The Movement is socially conservative, emphasising the importance of tradition, hierarchical power structures, the family unit and patriotism. Since its inception the party has opposed the Islamic elements within the Akkan constitution, seeking to abolish the Emirate, the Shura Council and the Sharia courts. They also hope to remove both Islam and Judaism as the state's official religions, creating instead a secular presidential republic which emphasises its Israeli identity. The Movement is more influenced by American neoconservatism than, say, Burkean conservatism, though they are notably distinct from the American right in their belief that religion should be relegated to the private sphere. The Movement is explicitly modelled on the Israeli Yisrael Beiteinu, a conservative nationalist secularist party. The Movement also actively promotes a form of economic nationalism to protect the interests of workers.

Nationalism

The Movement embraces a form of secular Zionist nationalism. Like most other Israeli Akkan parties, they hope to re-join Israel as a devolved region. The party's nationalism motivates their steadfast opposition to Islamic imagery and institutions in Acre, which they believe undermine Acre's status as an Israeli micronation.

Russian-speaking Israeli Interests

The Movement caters specifically to Russian-speaking Israelis, many of whom are not matrilineally Jewish but are instead the family members of Jews. Most came to Israel during the 1990s post-Soviet aliyah, and many settled in the city of Haifa, constituting 25% of its population today. Many Russian-speaking Israelis are working-class, and live in and around the dockland and other lowland parts of Haifa. The population are often secular in outlook and socially conservative.

The party does also attract a number of non-Russian-speaking Israelis, most of whom join the Movement due to its homogenous support for social conservatism and Israeli nationalism.

No-state solution

The Movement for the Homeland opposes the creation of an independent Palestinian state, instead suggesting that Egypt should take responsibility for Gaza and Palestinians living in the West Bank should be given Jordanian citizenship. Israel would continue to manage the security affairs of the West Bank and would annex all Israeli settlements, while Arab settlements like Hebron would operate as autonomous municipalities of Jordan. The Movement argues that any independent Palestinian state would constitute a security threat to Israel, necessitating a continued presence in the West Bank.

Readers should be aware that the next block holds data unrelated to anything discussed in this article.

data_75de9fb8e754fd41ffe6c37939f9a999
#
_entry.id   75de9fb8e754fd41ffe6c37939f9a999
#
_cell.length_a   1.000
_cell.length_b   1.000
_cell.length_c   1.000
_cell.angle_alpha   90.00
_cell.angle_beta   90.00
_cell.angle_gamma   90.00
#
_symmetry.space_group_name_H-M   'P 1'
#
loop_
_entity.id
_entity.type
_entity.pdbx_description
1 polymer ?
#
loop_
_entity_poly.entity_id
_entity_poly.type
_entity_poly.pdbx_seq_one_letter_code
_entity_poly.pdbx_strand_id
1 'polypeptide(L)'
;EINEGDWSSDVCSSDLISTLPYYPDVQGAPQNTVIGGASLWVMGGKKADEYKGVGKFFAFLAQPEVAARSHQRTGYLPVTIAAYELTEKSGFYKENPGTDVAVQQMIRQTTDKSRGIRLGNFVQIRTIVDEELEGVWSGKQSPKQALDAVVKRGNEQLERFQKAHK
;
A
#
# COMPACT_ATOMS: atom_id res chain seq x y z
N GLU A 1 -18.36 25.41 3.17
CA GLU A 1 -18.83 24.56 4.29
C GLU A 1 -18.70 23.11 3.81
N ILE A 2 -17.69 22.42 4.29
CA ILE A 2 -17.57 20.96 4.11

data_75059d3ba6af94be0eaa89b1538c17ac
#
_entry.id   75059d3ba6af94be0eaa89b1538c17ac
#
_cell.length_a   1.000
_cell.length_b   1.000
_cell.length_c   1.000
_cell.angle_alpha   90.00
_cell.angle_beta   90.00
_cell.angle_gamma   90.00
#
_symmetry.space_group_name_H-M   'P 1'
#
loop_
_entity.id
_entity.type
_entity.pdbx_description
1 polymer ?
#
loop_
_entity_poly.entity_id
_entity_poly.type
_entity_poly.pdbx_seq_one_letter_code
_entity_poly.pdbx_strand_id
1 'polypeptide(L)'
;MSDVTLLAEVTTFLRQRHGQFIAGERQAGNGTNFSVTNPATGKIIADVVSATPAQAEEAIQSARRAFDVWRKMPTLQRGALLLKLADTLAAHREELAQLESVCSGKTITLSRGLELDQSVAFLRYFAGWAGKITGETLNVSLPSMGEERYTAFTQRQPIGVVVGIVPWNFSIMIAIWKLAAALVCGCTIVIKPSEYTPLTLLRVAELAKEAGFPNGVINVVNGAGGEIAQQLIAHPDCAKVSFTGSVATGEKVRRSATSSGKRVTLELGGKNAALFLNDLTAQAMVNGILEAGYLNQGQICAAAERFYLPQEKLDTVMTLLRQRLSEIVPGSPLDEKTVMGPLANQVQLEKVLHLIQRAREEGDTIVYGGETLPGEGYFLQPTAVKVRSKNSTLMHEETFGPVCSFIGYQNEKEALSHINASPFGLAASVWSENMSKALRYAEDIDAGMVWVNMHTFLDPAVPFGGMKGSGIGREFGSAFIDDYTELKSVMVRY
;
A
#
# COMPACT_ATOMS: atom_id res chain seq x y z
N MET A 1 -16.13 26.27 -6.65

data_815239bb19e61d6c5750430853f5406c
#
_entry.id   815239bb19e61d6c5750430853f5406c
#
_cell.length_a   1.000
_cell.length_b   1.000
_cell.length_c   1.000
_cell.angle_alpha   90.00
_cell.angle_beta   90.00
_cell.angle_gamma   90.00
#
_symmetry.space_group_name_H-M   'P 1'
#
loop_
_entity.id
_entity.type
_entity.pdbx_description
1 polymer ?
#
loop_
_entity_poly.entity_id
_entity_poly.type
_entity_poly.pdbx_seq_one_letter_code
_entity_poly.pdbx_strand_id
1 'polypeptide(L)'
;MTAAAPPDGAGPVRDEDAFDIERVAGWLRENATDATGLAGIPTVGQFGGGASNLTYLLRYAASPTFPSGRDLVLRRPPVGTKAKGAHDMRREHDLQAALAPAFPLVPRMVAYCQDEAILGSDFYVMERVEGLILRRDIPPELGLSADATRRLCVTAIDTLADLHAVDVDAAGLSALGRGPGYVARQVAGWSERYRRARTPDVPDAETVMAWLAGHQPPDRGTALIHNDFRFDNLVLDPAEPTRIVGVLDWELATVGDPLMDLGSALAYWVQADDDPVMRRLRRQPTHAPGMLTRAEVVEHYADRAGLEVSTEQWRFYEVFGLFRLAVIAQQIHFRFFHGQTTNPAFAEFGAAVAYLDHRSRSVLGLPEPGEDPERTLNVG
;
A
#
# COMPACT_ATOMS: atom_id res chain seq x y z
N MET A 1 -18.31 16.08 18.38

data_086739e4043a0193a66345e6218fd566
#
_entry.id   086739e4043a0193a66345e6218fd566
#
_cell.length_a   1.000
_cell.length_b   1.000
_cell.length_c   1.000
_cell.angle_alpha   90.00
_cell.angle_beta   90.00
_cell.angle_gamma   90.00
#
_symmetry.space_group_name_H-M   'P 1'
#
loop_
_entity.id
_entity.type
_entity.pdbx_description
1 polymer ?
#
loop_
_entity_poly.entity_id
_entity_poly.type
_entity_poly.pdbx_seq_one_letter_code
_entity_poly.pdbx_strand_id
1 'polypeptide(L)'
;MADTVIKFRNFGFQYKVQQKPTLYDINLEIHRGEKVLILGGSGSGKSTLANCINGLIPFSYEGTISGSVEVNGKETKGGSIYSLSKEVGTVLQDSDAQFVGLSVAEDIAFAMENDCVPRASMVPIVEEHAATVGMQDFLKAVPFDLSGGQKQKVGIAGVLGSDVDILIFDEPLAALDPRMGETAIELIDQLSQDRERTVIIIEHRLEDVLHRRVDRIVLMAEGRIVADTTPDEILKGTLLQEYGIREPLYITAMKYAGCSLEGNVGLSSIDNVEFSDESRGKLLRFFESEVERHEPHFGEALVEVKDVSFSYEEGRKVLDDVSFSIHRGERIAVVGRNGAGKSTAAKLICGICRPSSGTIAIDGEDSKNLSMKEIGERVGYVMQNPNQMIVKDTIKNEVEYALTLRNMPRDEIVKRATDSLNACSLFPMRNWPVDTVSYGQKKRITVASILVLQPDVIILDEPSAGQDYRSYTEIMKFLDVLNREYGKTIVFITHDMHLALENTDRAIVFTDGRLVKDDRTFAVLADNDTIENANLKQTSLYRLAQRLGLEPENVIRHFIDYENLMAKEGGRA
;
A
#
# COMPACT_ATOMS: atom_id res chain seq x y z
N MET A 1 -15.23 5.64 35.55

Electoral Performance

The Movement relies on Russian-speaking-dominated parts of Haifa to win seats; Kiryat Yam and western working-class parts of the city are the most fertile ground for the Movement, though these areas are also contested by the Labor Zionist Party and the Conservative Party. Pockets of support in Haifa's eastern suburbs outside of Kiryat Yam also exist.

Election year Leader % +/- seats won +/- Government
February 2020 9% N/A
3 / 37
N/A in opposition
October 2020 5% 4%
2 / 37
1 in minority government
December 2020 6% 1%
2 / 37
0 in coalition government
April 2021 Robert Lieberman 11% 5%
4 / 37
2 in opposition

Timeline of Party Leaders

Name Term start Term end Notes
Robert Lieberman 5 February 2020 Incumbent

Factions

Russian-speaking Caucus

Most members of the Movement for the Homeland are russian-speaking émigrés (and their descendants), most of whom emigrated to Israel during the post-Soviet aliyah. Many settled within the city of Haifa, making up 25% of its population. Russian-speaking Israelis are often secular in their outlook, as many emigrated as non-Jewish family members of matrilineally Jewish émigrés. Most are also employed within Haifa's ports and factories, and often support a form of economic nationalism, including state support for large domestic companies, import substitution strategies, and tax breaks for Haifa's large industrial sector.

Like the National Conservative Caucus, the Russian-speaking Caucus is vocally critical of liberal social policies and strongly supportive of removing Arab institutions within Acre.

Members include:
 • Robert Lieberman

National Conservative Caucus

The National Conservative Caucus is made up of non-Russian-speaking Israeli nationalists and conservatives, who prefer the relative homogeneity of the Movement's social policy to the disparate opinions present in the Conservative Party. The caucus, like the Russian-speaking Caucus, is strongly supportive of the party's hard-line socially conservative views, though is more supportive of free trade and deregulation of industry.